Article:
• In the Options tab, scroll down to the Show… button and press it. The options at this stage depend upon your specific environment. For example, let’s assume that you have a domain with a file server called MyServer, which is configured for shared access. The most appropriate option, in this case, would be a Value name of \\MyServer\* with a Value of RequireMutualAuthentication=1, RequireIntegrity=1. Another example scenario could be that multiple Servers are used for sharing out access out to a share called Company. In this case, you could use the Value name option of \\*\Company with a Value of RequireMutualAuthentication=1, RequireIntegrity=1. Both of these examples are reproduced in the screenshot below, for your reference. Press the OK button to confirm the UNC path fields and Apply to make the policy change.

 

  1. The final step will be to enforce a group policy refresh on the target machine and any others on the domain. This can be done by executing the gpupdate /force Command Prompt cmdlet and confirming that no errors are generated in the output.

And that’s it! Your Windows domain/computer should now be properly hardened against the vulnerability 🙂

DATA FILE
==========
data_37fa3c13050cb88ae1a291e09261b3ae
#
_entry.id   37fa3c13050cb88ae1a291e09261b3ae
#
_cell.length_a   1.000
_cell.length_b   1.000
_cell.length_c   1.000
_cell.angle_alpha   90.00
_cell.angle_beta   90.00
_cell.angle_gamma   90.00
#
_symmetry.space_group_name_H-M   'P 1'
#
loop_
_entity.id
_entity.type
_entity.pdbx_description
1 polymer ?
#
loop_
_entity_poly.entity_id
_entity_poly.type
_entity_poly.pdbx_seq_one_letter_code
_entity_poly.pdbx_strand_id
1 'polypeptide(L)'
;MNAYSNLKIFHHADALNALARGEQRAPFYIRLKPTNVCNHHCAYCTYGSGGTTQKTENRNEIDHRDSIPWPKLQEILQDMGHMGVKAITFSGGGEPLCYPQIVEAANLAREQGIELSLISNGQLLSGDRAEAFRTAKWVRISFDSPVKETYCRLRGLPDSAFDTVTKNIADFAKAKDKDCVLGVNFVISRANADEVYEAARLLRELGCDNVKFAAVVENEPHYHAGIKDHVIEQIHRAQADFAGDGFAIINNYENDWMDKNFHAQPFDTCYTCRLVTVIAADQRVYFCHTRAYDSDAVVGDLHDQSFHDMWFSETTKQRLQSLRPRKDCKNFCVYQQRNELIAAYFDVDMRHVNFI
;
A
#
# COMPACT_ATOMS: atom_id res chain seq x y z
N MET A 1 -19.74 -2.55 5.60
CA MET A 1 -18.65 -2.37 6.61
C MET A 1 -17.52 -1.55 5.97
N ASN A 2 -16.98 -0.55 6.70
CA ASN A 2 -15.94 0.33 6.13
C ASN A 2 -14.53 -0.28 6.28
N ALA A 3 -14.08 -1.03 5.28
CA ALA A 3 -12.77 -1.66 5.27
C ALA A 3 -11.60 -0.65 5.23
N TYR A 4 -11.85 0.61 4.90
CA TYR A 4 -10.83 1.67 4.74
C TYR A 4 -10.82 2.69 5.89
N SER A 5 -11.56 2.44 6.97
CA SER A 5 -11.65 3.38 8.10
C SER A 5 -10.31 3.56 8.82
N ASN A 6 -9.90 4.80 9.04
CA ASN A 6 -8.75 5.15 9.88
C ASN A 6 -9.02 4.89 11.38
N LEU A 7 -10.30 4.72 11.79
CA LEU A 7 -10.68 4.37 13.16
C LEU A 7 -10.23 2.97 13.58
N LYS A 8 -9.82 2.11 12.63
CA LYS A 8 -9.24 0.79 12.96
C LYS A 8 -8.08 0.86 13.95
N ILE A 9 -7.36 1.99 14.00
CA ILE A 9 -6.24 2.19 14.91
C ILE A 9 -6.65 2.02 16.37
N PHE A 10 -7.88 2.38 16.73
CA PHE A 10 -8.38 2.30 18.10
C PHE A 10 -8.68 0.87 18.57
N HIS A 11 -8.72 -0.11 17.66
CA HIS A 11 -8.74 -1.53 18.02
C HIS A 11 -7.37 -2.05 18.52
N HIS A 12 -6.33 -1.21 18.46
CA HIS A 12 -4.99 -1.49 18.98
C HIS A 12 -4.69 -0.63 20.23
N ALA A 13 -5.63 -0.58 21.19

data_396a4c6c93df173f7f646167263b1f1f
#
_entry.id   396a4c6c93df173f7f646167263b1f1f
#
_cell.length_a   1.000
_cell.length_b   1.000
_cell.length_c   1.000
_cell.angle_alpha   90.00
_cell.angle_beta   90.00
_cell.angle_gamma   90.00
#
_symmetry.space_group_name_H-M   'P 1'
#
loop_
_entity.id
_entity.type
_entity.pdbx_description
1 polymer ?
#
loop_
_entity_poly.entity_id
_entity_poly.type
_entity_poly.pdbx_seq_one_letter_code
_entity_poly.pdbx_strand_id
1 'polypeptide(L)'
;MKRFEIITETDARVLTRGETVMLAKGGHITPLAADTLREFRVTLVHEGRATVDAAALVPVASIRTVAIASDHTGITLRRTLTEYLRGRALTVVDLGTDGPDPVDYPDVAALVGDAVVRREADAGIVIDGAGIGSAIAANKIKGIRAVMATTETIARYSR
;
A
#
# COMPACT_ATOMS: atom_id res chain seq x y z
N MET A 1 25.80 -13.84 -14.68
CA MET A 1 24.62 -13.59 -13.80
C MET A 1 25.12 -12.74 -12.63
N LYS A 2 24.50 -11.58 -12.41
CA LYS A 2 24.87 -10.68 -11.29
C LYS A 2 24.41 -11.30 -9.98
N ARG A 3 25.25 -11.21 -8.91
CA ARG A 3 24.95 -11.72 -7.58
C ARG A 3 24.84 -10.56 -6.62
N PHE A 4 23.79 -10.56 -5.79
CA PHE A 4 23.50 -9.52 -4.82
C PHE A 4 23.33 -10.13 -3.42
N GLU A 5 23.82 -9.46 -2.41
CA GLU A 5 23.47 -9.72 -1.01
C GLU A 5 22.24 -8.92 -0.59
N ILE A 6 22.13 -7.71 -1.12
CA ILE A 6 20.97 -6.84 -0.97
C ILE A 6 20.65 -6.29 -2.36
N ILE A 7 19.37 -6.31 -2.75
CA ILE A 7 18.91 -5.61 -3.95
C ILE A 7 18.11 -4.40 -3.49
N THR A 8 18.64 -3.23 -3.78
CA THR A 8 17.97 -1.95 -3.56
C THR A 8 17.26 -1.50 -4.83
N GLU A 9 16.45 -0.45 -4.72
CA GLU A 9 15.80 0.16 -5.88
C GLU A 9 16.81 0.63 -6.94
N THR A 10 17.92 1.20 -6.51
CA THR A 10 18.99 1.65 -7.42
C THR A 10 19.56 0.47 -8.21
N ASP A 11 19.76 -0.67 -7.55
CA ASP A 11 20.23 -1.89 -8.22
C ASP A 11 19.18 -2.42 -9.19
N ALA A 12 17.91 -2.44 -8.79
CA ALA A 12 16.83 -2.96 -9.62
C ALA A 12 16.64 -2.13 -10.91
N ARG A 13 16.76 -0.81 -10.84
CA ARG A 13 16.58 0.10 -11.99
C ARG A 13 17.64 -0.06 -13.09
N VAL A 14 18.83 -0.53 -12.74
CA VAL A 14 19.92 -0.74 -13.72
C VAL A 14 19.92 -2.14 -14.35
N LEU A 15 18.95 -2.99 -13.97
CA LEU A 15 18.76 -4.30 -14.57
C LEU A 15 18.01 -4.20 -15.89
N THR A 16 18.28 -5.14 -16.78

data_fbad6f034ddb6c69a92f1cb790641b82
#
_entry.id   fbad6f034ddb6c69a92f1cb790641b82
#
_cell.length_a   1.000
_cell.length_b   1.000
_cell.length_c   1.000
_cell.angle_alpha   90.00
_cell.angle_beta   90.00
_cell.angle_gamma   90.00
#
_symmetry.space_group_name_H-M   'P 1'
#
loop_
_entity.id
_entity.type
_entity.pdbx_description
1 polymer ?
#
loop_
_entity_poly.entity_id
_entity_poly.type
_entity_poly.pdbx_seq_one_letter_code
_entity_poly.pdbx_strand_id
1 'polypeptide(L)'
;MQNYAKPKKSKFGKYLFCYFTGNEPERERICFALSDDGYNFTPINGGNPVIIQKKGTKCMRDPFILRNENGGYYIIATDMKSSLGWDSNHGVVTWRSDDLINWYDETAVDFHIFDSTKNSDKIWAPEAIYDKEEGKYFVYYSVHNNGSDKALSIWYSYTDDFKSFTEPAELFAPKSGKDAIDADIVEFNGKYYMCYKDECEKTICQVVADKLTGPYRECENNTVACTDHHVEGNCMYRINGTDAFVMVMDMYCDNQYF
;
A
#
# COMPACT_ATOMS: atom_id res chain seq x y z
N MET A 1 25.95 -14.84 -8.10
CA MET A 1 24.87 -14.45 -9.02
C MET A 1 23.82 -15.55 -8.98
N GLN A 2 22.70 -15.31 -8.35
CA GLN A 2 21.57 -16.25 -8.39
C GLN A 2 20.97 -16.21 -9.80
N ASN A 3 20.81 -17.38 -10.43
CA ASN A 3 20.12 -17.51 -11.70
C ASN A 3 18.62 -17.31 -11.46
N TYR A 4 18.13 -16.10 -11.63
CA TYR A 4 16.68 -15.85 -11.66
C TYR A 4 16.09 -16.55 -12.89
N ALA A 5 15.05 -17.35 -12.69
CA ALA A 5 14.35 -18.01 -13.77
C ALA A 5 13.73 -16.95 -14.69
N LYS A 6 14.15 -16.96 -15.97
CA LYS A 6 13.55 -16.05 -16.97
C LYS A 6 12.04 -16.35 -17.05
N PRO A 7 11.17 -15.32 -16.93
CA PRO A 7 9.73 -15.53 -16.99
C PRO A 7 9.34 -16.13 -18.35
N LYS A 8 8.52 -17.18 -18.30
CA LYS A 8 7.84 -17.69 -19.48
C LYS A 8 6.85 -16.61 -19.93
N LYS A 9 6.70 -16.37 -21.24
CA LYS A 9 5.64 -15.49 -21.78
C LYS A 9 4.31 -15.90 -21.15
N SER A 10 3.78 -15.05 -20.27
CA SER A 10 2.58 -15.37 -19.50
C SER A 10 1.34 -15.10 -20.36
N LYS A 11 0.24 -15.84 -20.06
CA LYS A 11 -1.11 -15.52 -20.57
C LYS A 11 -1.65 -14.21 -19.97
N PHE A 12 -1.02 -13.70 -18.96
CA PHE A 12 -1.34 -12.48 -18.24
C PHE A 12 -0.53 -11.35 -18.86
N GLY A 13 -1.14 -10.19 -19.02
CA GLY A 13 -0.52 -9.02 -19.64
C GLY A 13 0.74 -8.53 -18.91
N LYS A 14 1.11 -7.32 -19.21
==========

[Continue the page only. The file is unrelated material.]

This whole example represents an excellent case study on the importance of regularly reviewing security bulletins or announcements from Microsoft. The process of carrying out Windows updates can often become one of those thankless tasks that can grind the gears of even the most ardent server administrators. With this in mind, it can be expected that a degree of apathy or lack of awareness regarding the context for certain updates can creep in, leading to situations where issues like this only get flagged up during a security audit or similar. I would strongly urge anyone who is still running one or all of the above Operating Systems to check their group policy configuration as soon as possible to verify that the required changes indicated in this post have been applied.

If you are heavily involved with the management and deployment of Office 365 Click-to-Run installation packages on a daily basis, the chances are that you have come across all sorts of weird and wonderful error messages throughout your travels. Although I am admittedly a novice in this area, I know there is oft the requirement to resort to registry modifications or similar to achieve certain kinds of management tasks, along with a whole list of other quirks that can test the patience of even the most ardent of IT professionals and frustrate what may appear to be simplistic Office 365 deployments.